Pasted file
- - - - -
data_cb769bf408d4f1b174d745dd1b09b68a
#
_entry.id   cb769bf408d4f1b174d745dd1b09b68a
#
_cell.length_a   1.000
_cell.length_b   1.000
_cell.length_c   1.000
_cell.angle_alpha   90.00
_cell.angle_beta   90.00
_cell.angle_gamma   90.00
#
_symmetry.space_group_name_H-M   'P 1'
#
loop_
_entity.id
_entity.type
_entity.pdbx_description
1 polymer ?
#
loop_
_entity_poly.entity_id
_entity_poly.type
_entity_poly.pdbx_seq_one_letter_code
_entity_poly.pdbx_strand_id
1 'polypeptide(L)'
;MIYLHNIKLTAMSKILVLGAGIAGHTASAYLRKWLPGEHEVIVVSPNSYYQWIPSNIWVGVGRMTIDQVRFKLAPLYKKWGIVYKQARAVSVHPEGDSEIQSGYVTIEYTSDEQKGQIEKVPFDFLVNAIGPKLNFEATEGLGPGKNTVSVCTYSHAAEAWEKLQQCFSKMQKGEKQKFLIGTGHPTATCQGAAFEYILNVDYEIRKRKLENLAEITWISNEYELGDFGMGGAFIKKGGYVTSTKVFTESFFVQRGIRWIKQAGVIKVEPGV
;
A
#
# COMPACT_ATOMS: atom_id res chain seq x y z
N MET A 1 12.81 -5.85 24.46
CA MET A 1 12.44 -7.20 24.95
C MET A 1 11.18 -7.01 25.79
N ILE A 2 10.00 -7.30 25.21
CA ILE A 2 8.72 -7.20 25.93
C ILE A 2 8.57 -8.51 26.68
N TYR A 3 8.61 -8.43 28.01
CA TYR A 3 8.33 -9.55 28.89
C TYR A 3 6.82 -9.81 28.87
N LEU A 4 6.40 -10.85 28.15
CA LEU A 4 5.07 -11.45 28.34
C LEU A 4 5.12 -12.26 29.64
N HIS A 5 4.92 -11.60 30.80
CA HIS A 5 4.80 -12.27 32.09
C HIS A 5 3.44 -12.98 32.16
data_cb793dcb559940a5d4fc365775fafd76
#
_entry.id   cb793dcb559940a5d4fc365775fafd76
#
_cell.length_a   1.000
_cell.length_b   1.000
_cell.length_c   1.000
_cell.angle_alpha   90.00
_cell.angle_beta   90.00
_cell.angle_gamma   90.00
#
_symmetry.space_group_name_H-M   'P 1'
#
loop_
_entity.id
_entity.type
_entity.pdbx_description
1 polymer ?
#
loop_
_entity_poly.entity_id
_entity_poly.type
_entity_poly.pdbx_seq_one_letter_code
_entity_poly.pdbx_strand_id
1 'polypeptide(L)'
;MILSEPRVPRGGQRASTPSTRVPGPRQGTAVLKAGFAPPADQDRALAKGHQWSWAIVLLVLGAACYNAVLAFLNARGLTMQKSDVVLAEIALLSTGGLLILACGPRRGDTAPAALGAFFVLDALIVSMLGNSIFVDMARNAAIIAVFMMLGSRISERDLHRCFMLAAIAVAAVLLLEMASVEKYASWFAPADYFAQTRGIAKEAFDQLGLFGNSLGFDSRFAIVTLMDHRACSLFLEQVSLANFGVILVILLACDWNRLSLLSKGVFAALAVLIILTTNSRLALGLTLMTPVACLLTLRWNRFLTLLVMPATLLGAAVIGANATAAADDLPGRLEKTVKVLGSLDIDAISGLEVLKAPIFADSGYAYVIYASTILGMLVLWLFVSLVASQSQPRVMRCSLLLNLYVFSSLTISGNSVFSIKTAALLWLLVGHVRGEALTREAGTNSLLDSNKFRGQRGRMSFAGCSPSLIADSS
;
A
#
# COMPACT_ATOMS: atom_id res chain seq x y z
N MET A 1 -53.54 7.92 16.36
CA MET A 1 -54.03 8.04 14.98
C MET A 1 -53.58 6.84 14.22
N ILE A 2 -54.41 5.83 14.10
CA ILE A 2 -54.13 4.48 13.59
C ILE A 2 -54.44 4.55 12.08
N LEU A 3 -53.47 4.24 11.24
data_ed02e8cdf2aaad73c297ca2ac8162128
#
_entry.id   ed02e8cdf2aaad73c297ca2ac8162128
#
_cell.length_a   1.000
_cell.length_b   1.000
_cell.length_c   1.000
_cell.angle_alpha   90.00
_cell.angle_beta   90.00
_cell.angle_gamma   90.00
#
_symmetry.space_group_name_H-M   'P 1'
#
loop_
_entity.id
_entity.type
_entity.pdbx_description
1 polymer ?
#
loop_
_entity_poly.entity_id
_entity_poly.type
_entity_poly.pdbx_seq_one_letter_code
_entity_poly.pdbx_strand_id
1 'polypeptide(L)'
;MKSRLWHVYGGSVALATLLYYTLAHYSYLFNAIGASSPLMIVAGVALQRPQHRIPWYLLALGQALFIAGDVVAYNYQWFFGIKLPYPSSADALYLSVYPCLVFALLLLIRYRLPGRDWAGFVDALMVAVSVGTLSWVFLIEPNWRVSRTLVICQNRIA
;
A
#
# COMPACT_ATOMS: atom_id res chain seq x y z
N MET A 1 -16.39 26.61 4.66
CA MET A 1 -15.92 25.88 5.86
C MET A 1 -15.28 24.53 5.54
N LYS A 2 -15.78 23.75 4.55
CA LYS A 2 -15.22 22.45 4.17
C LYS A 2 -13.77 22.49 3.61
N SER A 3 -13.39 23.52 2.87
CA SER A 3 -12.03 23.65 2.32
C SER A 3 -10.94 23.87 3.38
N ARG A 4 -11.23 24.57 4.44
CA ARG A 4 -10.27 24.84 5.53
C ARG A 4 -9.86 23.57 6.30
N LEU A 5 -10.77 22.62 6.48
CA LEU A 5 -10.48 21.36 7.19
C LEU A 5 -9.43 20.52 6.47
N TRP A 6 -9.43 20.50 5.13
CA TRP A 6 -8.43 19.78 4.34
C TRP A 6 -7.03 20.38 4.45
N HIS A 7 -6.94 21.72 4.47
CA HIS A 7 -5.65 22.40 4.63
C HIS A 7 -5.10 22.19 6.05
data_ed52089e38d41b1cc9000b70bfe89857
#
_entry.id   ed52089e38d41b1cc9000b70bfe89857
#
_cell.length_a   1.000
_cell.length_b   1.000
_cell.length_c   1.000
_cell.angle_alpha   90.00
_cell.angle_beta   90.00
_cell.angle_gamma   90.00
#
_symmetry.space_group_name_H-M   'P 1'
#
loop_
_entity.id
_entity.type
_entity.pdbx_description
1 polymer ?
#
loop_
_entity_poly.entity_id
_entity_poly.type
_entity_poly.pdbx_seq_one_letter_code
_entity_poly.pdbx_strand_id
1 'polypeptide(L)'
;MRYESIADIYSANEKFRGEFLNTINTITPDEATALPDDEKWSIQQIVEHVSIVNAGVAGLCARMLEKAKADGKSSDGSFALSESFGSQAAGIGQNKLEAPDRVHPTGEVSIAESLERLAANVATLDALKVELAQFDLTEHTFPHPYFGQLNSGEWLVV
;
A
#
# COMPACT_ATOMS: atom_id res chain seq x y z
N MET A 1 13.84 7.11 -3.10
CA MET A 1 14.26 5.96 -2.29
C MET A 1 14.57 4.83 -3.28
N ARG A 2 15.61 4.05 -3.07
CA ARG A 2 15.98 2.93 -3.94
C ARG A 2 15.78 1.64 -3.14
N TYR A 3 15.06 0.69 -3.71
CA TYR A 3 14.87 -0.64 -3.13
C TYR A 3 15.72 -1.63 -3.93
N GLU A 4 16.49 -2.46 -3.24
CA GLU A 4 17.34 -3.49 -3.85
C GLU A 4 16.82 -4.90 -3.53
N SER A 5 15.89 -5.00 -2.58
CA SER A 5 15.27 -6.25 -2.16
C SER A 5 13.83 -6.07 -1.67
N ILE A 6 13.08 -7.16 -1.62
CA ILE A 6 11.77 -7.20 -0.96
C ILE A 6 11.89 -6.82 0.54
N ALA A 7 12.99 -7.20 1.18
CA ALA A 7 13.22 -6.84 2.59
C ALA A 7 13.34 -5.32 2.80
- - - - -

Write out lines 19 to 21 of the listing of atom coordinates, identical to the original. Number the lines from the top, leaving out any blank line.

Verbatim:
#
loop_
_entity_poly.entity_id